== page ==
So why have a hybrid instead of a reasonably long-range BEV at the same price, charge up using public charge. Sorry this makes no sense (to me). But what do I know.
I guess it was all about the deal I got for a lease on the 225xe. It wasn’t my intention to move to battery, but to get a good lease deal.

And in any case, the range of the car is much exaggerated everywhere you look in publicity materials. I was surprised that the battery runs out so soon, and that external temperature and heater / aircon use have such a massive impact.
 

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I would have had an EV but the driving I have to do does not suit one. I drive for 100 to 200 mile to a town for work and 70% of them do not have central charging stations or if they do there may be one or two that tend to be broken or in use. Spending 3 to 4 hours driving each way then having to stop for 30/40 mins to charge (assuming the chargers work) each way is not for me.
I do expect though that my next car will be fully electric.
 

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Discussion Starter #16
When driving on ICE with battery charge and I turn the heater on, the electric distance remaining takes a knock of four miles immediately and then loses some as I drive.

however, looking at the battery %meter, it remains static during the same conditions.
 

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I haven't researched this fully so am open to correction but my understanding of the 225Xe (I drive one too) is that the car uses an auxiliary heater to heat the ICE coolant electrically, for all intents and purposes an immersion heater . This is why you can gain range by pre conditioning while plugged in. If you are not charging at home then you should run the car in save battery mode for the first couple of miles to get the engine up to temp and then switch over to max e-drive.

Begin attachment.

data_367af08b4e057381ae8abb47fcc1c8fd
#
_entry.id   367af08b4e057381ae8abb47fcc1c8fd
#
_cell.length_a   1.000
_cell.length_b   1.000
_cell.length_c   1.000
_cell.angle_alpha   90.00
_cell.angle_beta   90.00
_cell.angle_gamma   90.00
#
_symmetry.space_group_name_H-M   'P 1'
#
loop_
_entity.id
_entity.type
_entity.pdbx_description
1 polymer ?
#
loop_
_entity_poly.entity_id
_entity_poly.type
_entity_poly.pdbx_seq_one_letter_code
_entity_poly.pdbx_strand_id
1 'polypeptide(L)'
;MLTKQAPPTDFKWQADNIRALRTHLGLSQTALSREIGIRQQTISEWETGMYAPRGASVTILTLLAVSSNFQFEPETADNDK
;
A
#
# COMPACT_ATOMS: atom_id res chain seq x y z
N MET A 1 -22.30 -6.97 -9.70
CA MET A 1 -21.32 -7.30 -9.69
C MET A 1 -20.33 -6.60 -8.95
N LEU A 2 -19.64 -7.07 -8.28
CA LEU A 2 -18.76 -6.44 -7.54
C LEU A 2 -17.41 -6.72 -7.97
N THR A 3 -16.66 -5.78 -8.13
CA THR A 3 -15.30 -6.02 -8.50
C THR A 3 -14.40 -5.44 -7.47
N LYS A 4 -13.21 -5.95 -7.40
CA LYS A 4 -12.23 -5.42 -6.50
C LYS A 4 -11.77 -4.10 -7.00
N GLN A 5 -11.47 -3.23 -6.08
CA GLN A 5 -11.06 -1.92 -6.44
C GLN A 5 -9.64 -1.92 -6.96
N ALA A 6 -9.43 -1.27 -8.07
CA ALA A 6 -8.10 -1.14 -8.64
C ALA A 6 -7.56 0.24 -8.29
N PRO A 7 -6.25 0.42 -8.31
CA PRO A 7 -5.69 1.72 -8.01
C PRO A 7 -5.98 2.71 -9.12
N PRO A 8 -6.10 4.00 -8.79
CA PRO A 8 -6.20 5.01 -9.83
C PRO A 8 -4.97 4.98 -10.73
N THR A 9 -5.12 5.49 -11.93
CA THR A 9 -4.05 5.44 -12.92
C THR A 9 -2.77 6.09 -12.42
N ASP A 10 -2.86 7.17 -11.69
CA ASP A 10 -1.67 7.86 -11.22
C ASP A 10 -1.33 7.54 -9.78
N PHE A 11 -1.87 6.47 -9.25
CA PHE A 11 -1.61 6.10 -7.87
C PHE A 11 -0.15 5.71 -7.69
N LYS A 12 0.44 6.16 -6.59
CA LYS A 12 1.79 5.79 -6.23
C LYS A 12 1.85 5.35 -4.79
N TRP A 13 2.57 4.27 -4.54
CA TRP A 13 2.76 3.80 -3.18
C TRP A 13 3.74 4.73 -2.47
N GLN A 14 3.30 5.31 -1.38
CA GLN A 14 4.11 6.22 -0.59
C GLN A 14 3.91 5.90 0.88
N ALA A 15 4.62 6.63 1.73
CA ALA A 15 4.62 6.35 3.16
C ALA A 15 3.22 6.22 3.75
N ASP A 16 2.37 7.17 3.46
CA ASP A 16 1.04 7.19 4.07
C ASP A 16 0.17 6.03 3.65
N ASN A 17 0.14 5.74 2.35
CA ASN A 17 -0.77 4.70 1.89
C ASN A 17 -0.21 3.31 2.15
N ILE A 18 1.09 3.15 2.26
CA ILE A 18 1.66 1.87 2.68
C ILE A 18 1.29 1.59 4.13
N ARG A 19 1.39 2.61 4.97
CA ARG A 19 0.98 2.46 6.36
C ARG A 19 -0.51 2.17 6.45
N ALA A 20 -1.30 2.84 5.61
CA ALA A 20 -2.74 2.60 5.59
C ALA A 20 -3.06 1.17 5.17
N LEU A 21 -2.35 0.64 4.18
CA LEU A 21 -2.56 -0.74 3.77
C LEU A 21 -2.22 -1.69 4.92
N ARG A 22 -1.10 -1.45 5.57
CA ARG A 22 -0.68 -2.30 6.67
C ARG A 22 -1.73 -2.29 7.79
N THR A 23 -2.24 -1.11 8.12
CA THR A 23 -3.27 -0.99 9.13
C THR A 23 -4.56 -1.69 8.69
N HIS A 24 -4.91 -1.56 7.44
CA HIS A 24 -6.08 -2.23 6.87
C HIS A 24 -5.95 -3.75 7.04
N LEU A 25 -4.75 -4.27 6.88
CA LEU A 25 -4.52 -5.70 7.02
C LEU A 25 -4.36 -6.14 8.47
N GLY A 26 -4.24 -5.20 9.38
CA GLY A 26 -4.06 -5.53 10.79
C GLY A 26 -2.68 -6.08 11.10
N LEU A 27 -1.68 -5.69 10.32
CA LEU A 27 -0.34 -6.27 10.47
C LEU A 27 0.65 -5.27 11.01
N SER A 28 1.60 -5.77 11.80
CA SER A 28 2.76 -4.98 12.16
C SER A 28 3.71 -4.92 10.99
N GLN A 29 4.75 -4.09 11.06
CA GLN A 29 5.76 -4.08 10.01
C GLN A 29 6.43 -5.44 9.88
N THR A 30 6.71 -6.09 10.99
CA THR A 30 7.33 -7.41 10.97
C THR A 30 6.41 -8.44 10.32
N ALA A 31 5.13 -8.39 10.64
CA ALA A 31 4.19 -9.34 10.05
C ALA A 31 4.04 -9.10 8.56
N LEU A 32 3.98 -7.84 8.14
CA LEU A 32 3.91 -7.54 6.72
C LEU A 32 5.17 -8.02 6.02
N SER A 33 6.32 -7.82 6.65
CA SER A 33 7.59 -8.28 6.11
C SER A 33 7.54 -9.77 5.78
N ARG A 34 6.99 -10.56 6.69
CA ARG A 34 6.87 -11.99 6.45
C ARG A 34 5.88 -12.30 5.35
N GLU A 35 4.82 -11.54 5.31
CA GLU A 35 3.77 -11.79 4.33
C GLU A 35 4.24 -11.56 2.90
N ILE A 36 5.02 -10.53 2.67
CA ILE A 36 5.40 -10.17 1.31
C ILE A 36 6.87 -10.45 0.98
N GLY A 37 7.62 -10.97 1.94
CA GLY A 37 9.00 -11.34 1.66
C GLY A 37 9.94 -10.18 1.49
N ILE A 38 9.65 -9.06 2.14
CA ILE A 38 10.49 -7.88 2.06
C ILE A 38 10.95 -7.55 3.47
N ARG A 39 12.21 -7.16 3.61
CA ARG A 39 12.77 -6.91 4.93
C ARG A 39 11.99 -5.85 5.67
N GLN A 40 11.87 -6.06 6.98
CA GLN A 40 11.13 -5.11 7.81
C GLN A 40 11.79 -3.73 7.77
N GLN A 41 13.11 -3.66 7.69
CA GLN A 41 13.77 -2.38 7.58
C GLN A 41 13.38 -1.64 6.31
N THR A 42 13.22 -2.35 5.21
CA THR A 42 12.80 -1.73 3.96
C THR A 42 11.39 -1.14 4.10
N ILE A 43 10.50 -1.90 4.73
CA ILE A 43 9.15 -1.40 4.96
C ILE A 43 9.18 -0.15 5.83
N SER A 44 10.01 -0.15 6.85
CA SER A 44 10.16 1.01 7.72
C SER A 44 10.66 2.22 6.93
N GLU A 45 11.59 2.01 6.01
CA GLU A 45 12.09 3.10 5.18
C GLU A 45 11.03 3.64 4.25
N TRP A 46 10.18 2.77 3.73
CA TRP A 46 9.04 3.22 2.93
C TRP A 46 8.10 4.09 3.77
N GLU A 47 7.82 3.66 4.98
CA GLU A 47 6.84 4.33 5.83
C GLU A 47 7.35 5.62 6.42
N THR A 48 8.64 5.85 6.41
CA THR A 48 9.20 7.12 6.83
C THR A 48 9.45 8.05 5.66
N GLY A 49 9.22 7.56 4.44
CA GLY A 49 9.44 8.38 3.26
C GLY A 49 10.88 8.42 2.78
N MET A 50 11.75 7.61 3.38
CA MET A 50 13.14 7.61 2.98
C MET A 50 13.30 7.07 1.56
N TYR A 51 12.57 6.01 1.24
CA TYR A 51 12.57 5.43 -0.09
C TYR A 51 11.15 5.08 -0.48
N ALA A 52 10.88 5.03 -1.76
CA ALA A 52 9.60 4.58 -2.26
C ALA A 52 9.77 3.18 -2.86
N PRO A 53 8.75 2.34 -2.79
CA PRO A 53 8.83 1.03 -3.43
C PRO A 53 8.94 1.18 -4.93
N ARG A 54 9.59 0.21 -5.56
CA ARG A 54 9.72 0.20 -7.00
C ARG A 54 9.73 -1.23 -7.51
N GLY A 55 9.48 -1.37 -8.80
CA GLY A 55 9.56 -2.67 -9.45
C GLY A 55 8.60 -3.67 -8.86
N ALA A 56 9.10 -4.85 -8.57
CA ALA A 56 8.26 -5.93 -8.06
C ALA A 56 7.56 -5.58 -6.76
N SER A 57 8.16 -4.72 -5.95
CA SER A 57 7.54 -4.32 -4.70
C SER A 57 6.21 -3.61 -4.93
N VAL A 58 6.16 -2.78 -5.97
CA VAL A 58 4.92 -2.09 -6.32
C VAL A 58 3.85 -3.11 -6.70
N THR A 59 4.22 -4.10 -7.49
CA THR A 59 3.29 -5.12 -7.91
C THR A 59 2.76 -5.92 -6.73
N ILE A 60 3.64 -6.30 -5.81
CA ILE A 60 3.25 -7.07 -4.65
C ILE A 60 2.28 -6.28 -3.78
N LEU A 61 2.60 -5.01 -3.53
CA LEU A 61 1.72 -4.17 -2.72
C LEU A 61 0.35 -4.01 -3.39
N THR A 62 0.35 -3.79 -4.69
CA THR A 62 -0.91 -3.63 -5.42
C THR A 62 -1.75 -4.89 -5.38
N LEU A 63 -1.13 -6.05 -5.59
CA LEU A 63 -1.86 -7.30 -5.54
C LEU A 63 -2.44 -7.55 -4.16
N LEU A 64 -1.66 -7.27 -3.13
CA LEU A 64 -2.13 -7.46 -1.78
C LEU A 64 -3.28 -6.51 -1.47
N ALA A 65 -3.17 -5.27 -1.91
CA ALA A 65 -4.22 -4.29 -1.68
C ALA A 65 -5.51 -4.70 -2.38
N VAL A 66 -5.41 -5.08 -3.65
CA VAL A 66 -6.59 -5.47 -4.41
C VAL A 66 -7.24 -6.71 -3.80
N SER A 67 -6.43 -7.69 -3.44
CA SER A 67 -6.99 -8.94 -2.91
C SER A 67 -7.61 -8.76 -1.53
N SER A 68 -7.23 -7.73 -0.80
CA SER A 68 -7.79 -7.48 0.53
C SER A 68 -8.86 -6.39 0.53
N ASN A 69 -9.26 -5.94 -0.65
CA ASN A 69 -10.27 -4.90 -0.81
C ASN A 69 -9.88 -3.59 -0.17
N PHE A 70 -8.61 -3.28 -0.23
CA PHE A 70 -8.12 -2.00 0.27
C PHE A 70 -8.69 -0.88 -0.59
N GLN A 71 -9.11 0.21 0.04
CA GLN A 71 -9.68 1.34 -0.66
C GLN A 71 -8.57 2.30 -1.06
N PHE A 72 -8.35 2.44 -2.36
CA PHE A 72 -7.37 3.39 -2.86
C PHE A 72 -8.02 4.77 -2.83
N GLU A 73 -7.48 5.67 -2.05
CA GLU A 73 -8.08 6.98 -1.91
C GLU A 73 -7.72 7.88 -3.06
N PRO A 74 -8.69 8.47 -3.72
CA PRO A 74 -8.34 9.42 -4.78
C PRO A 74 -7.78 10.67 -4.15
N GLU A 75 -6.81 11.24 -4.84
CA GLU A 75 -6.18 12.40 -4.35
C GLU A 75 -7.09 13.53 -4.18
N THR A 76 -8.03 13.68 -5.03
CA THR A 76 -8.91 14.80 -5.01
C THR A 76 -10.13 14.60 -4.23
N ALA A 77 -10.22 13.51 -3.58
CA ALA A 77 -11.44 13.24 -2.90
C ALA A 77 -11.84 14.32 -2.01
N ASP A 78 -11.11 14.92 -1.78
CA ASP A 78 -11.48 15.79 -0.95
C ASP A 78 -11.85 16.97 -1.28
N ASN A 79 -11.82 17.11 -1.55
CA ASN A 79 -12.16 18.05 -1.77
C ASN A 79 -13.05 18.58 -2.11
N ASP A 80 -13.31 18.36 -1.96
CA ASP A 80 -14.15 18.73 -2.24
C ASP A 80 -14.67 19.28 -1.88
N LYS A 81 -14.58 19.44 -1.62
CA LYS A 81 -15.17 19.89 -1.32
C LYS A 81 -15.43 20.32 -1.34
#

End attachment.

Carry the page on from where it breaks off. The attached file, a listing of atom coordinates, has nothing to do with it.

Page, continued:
It's admirable that you are trying to eke the last few miles from battery range but it is nonsensical to do it at the expense of warmth (and for me, being able to see out of the car!).
The reality is that a large % of electrical generation comes from fossil fuels. Right now, on a good wind day, the UK grid is showing 49% renewable, 26% Nuclear, so that leaves 25% from coal, gas and biomass(which burns gas).
BEV merely displaces the emissions from the car to the power station.
Your car has a reasonably efficient petrol engine which generates heat has a waste product. You need to go somewhere and you need to stay warm (and be able to see out the window!).
Running on battery you are using a good chunk of your available energy carrying that potential heat generating engine around with you as dead weight anyway. So put it to use in the most efficient manner for yourself.

And don't take any crap from the the BEV zealots about your choice of a PHEV. There is no difference between carrying around around 300kg of unused battery capacity in the back than an unused ICE in the front on a 12 mile commute.
 

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Had a quick play to see if I could confirm the theory that the electric heater warmed up the coolant. Left this morning in my 225xe at 1 degree with max edrive enabled. Got cabin heat very quickly as normal, but the coolant temperature gauge didn't move off the bottom stop. If it is heating the coolant (And I think that is a nice technical solution) then perhaps its restricted to just a small portion of it, not the entire coolant circuit.
 

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Had a quick play to see if I could confirm the theory that the electric heater warmed up the coolant. Left this morning in my 225xe at 1 degree with max edrive enabled. Got cabin heat very quickly as normal, but the coolant temperature gauge didn't move off the bottom stop. If it is heating the coolant (And I think that is a nice technical solution) then perhaps its restricted to just a small portion of it, not the entire coolant circuit.
Nice trial Hooky.

I don't know, I was judging from the diagram in a parts manual on realoem. Maybe there's an isolator valve for running on electric, there may be a three way valve in the second diagram below which would mean that it is only heating the coolant in the heater matrix and not the engine.
I must have a play with it to see if there are different warm up times if you pre condition or not.
125501
 

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I did check how it look like
40mph, cruise control, flat long road,
20°C outside, temp set up on 20°C, AC off, about 11-13kwh/100km
20°C outside, temp set up on 20°C, AC on, about 15-17kwh/100km
3°C outside, temp set up on 18°C, AC on, about 27-29kwh/100km
So, over twice as higher consumption during a winter compared to summer.